the greater the advantage of a local or regional player. A localized presence
is a differentiator when speaking to a city council. This development strategy
may lend itself to an early-stage “flip” model where developers focus on
getting the project papered with a lease option, feasibility studies, and maybe
an interconnection study. Focus local, create a solid team, build a reputation,
then sell your assets to a developer partner or long-term owner you can trust.
Then scale responsibly. And while this is a good place to start as a new
developer, it’s not just small companies that pursue this business model. Some
of the most successful developers in the country do this. If done correctly,
it’s highly capital efficient.

For those
developers that are aiming to commercialize their assets by securing a PPA,
there are not only the long-standing financial barriers of development spend
between initial development and securing offtake; there is now an additional
challenge of creating and shaping the financial and energy product customers
are demanding for offsite projects. The combination is a potential barrier to
entry that will increasingly drive the solar industry towards consolidation. If
developers can dedicate the resources to become sophisticated players here,
there is certainly an opportunity.  On
the other hand, those resources may also be a significant distraction.

And for those developers or funds that are aiming to own semi-merchant, community solar, CFD, physically hedged, or other complex assets long-term, the challenges are perhaps more myriad. Evaluating and managing environmental commodity and electricity risk long-term requires a significant investment and deep knowledge of policy, electricity demand, technical trading, and fundamental trading. Consider what these assets look like post-PPA as you strive to create value.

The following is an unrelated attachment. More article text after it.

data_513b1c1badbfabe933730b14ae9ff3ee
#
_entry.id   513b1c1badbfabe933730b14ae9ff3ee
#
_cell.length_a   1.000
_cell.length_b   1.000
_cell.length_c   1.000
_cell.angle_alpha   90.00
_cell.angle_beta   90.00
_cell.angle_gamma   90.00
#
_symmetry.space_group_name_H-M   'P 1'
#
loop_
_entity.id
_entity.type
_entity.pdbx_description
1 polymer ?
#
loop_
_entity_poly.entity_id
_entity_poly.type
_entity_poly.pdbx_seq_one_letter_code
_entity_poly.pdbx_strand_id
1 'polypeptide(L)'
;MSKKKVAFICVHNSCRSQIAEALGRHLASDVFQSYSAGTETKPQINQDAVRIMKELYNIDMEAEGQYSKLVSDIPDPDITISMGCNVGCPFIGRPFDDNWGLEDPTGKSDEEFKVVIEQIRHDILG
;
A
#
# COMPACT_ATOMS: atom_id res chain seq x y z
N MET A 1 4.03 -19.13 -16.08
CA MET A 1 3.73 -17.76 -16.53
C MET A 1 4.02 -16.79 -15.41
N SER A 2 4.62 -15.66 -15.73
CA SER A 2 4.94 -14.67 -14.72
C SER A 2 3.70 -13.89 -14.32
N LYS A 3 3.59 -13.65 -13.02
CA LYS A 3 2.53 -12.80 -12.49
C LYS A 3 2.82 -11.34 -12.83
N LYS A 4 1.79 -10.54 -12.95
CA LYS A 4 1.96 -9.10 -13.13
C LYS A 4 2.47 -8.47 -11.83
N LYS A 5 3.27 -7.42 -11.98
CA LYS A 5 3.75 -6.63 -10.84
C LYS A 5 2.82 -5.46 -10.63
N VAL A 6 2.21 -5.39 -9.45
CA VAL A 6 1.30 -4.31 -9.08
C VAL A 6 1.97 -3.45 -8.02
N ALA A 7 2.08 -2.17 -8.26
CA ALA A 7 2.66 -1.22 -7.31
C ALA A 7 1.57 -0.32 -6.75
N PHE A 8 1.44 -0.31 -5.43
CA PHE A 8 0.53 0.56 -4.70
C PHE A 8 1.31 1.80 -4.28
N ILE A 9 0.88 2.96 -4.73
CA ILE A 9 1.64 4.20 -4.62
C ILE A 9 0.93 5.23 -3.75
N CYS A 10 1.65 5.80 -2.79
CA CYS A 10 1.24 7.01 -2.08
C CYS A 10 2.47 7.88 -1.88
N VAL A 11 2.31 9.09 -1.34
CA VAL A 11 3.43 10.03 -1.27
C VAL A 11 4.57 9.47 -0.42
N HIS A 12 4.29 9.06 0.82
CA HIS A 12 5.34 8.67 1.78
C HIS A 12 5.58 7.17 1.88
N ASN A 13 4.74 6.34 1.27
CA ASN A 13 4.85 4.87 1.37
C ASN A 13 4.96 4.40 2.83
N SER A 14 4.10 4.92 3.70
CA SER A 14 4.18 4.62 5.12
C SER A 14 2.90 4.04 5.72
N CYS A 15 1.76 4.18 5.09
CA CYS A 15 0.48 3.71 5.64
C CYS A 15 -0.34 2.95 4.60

If you have questions around corporate offtake, financing semi-merchant assets, managing environmental commodities, or building your development business give us a shout. We’re always happy to help the industry grow and a rising tide lifts all boats. Thanks to all of you for building this incredible industry with us these last 11+ years. We’re excited to build the future with you


Systems is a leading national solar energy firm with an established reputation
for integrity and reliability across its development, infrastructure and
environmental commodity businesses.To date, Sol has developed and/or
financed over 850 MW of solar projects valued at more than $1 billion for
Fortune 100 companies, municipalities, counties, utilities, universities and
schools. The company also actively shapes and trades in environmental commodity
and electricity markets throughout the United States. The company was founded
in 2008, is based in Washington D.C, and is led by its founder. Sol Systems
works with its team, partners, and clients to create a more sustainable future
we can all believe in. For more information: www.solsystems.com

Recent Articles...